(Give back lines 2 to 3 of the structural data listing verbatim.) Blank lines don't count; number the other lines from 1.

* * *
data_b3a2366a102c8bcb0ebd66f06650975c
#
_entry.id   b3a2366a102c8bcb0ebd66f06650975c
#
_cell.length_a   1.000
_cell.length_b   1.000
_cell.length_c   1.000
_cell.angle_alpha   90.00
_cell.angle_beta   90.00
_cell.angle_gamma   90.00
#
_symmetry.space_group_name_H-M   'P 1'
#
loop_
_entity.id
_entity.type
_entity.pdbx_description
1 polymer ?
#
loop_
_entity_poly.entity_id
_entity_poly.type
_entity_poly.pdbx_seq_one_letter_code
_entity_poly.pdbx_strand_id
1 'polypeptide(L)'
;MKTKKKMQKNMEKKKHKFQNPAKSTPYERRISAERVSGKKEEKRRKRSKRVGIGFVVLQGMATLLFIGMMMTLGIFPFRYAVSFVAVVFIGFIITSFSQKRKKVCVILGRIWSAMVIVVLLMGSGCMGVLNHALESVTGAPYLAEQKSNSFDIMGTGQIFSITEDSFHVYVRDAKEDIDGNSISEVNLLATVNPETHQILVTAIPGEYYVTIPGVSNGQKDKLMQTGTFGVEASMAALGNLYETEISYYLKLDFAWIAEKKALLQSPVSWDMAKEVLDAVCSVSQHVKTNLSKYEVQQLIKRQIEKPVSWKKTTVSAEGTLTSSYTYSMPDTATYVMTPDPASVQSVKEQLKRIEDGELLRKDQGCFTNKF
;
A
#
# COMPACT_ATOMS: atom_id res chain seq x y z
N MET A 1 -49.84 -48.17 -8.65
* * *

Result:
#
_entry.id   b3a2366a102c8bcb0ebd66f06650975c